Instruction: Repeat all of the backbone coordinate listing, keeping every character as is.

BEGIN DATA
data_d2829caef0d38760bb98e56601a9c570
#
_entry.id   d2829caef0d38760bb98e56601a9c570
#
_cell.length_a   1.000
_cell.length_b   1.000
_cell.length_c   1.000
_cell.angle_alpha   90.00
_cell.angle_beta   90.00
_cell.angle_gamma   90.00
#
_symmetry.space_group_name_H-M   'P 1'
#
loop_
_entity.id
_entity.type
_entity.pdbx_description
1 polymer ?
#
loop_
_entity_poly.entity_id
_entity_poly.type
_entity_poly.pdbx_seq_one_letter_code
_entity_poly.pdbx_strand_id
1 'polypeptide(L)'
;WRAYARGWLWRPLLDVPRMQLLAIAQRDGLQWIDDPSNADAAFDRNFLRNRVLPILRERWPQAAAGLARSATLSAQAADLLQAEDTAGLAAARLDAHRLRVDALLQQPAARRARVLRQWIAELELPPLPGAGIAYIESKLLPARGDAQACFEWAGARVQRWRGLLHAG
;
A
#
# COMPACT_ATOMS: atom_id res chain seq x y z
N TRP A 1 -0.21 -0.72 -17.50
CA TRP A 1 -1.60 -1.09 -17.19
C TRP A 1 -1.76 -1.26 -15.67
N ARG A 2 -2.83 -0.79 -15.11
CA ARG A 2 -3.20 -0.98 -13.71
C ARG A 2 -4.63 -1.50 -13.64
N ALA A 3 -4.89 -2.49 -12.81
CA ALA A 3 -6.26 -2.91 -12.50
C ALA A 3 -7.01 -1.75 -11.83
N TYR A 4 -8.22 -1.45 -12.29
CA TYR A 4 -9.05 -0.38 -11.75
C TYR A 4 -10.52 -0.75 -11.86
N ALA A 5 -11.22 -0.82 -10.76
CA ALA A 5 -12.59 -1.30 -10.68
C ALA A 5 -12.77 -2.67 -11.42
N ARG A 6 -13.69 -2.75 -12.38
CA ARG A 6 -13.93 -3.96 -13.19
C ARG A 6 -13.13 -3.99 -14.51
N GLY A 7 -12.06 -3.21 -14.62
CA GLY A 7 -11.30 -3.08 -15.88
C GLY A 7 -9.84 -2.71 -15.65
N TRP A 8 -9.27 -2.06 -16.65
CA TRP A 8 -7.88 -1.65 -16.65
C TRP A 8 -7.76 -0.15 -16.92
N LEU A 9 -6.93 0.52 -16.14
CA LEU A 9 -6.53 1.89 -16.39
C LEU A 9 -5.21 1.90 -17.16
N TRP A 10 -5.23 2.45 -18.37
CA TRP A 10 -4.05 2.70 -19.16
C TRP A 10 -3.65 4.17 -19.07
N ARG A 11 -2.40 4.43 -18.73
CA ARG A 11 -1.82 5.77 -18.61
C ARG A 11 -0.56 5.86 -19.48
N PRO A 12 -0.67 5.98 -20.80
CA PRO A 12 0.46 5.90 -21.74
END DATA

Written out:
data_d2829caef0d38760bb98e56601a9c570
#
_entry.id   d2829caef0d38760bb98e56601a9c570
#
_cell.length_a   1.000
_cell.length_b   1.000
_cell.length_c   1.000
_cell.angle_alpha   90.00
_cell.angle_beta   90.00
_cell.angle_gamma   90.00
#
_symmetry.space_group_name_H-M   'P 1'
#
loop_
_entity.id
_entity.type
_entity.pdbx_description
1 polymer ?
#
loop_
_entity_poly.entity_id
_entity_poly.type
_entity_poly.pdbx_seq_one_letter_code
_entity_poly.pdbx_strand_id
1 'polypeptide(L)'
;WRAYARGWLWRPLLDVPRMQLLAIAQRDGLQWIDDPSNADAAFDRNFLRNRVLPILRERWPQAAAGLARSATLSAQAADLLQAEDTAGLAAARLDAHRLRVDALLQQPAARRARVLRQWIAELELPPLPGAGIAYIESKLLPARGDAQACFEWAGARVQRWRGLLHAG
;
A
#
# COMPACT_ATOMS: atom_id res chain seq x y z
N TRP A 1 -0.21 -0.72 -17.50
CA TRP A 1 -1.60 -1.09 -17.19
C TRP A 1 -1.76 -1.26 -15.67
N ARG A 2 -2.83 -0.79 -15.11
CA ARG A 2 -3.20 -0.98 -13.71
C ARG A 2 -4.63 -1.50 -13.64
N ALA A 3 -4.89 -2.49 -12.81
CA ALA A 3 -6.26 -2.91 -12.50
C ALA A 3 -7.01 -1.75 -11.83
N TYR A 4 -8.22 -1.45 -12.29
CA TYR A 4 -9.05 -0.38 -11.75
C TYR A 4 -10.52 -0.75 -11.86
N ALA A 5 -11.22 -0.82 -10.76
CA ALA A 5 -12.59 -1.30 -10.68
C ALA A 5 -12.77 -2.67 -11.42
N ARG A 6 -13.69 -2.75 -12.38
CA ARG A 6 -13.93 -3.96 -13.19
C ARG A 6 -13.13 -3.99 -14.51
N GLY A 7 -12.06 -3.21 -14.62
CA GLY A 7 -11.30 -3.08 -15.88
C GLY A 7 -9.84 -2.71 -15.65
N TRP A 8 -9.27 -2.06 -16.65
CA TRP A 8 -7.88 -1.65 -16.65
C TRP A 8 -7.76 -0.15 -16.92
N LEU A 9 -6.93 0.52 -16.14
CA LEU A 9 -6.53 1.89 -16.39
C LEU A 9 -5.21 1.90 -17.16
N TRP A 10 -5.23 2.45 -18.37
CA TRP A 10 -4.05 2.70 -19.16
C TRP A 10 -3.65 4.17 -19.07
N ARG A 11 -2.40 4.43 -18.73
CA ARG A 11 -1.82 5.77 -18.61
C ARG A 11 -0.56 5.86 -19.48
N PRO A 12 -0.67 5.98 -20.80
CA PRO A 12 0.46 5.90 -21.74